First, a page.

A ranking of my Most Significant Tomatoes typically begins and ends in summer with whichever ones made the panzanella and gazpacho sing. An all-time Top 10 hook is what William Alexander uses to engage consideration of the vegetable born of South and Central Americas, grown on every continent, and now consumed at the rate of a billion pounds a year.
Ten Tomatoes That Changed the World: A History has 10 chapters, but tells the stories of dozens of varieties, with perhaps a few more incidental tales than needed. Having plumbed the costs of growing firsthand brandywines in The $64 Tomato (2006), the author is well equipped to recount the rise of those, and other, heirloom specimens in response to decades of mutated, mass-produced tomato mediocrity.
First, though, he offers 250-plus pages of background. Tomatoes have had their ups and downs. Nobody much liked them for what they were, which was berry small and bitter. The Aztecs ate them with chiles and spices. Renaissance Europe characterized them as poisonous and stinking. The tomato’s chief pest in early 19th century northeastern America—the tomato hornworm—was frightening enough to scare folks away from the plants altogether until physicians and snake-oil salesmen espoused tomatoes, fresh and extracted, as healthful.
Advances in preservation and canning propelled the tomato’s popularity, especially one cultivar dubbed "beefsteak" and grown so large that only one could fit per can. One of the key advancements offered by the Big Boy variety, introduced in 1949 after a decade of scientific breeding, was reducing the height of the plant itself. Before that, tomato vines attached to poles reached heights of 15 feet or more, and farmers had to climb ladders to prune and pick.
Surprisingly, the French were eating pommes d’amour ("love apples!") long before Italians stirred up a single tomato recipe. Yet it took the warm, dry climate of southern Italy and its terra cotta roofs to devise the cheapest way of enjoying tomatoes off-season: sun-dried.
We learn that rich volcanic soil was at the root of San Marzano tomatoes’ success; that variety’s path to protected status is extensively detailed. Throughout the book, Alexander makes his tomato exploration personal, such as including a car rental interlude during a quest to discover how Naples became the epicenter of the tomato-sauced Margherita pizza. (It has to do with legend, the proximity of those San Marzanos, and the will to preserve the past, the author contends.) This leads to a lengthy take on doughs and diets and the global pizza market, just to underscore how tomatoes have "conquered the globe."
Talk of sauce turns to America’s favorite bottled condiment, and more side stories of Henry Heinz and sodium benzoate (a preservative denounced and removed), and the resulting sweet, naturally thickened substance that Heinz ketchup turned into a brand asset. "And let’s not forget," Alexander writes of the ketchup, "that into every bottle … go two dozen tomatoes. Or rather, their equivalent in paste." He also interviews experts to confirm what is widely recognized: Humans crave umami, and tomatoes are full of it.
Except for the ones picked green and splat-proof in Florida, that is. In a chapter called "Who Killed the Tomato?" the author tours and even pitches in at the largest commercial grower of field tomatoes in the country. Here, his research and backstories are at their best, highlighting the development of orbs designed to be cheap and travel far—at the expense of taste. The state’s industry goes for a "mature green" that can be gassed and arrive at supermarkets and fast-food chains with a semblance of red tomato.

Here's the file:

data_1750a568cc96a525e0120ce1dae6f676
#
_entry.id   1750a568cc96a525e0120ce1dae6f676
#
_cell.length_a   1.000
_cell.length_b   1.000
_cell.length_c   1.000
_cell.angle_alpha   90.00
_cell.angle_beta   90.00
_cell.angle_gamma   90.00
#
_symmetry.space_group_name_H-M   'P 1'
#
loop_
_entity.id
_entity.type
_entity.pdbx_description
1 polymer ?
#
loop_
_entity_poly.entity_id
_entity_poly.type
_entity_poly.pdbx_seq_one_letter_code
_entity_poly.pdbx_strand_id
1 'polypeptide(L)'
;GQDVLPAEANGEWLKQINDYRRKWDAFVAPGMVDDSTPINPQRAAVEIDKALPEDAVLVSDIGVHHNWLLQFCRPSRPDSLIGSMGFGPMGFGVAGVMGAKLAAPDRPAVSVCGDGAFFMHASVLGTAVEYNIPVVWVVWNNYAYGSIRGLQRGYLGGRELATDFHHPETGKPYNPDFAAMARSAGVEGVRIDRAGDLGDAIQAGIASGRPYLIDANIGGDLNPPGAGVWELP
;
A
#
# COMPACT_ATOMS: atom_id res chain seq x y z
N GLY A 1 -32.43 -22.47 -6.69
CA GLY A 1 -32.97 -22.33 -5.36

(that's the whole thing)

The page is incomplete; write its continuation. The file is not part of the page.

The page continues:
Due to the speed and volume at which they’re picked, less than 15 percent of the greens are harvested at that "ideal" stage. The process shortchanges flavor development. The system’s not to blame, however. Alexander faults consumers and their insatiable demand.
Tomatoes grown indoors provide an alternative. Yields from greenhouses and hydroponic farms can be produced at prices close to that of field tomatoes, with flavor built in via terroir-like trace elements in the water and fertilizer. If you have been satisfied with the taste of a Campari tomato, you’re already onboard. The technology holds promise for seasonal standards like strawberries and cucumbers as well. Yet assessing its environmental impact and weighing potential offsets is tricky business, as Alexander attempts to survey the issues.
It’s a good thing he can deliver the intel with style. I "didn’t know that" nuggets kept me turning pages. A sampler: In Italy, tomato sauce became a standard topping for pasta a mere 150 years ago—instead of pork fat. One of the most common varieties grown by tomato-loving Ghana is the Roma, developed in 1955 in Beltsville, Md. During the Prohibition era, speakeasies served women customers spaghetti whose tomato sauce was made with house wine.
Happily, the high season of juicy, sun-kissed tomatoes is at hand—a fine time to dig into Alexander’s work, slice into a ripe specimen, and appreciate the full measure of peduncle, flesh, seed, and gel.
Ten Tomatoes That Changed the World: A History
By William Alexander
Grand Central Publishing, 320 pp., $27
Bonnie S. Benwick, formerly of the Washington Post food section, is a freelance editor and recipe tester. You can find her on Instagram: @bbenwick.
Published under: Book reviews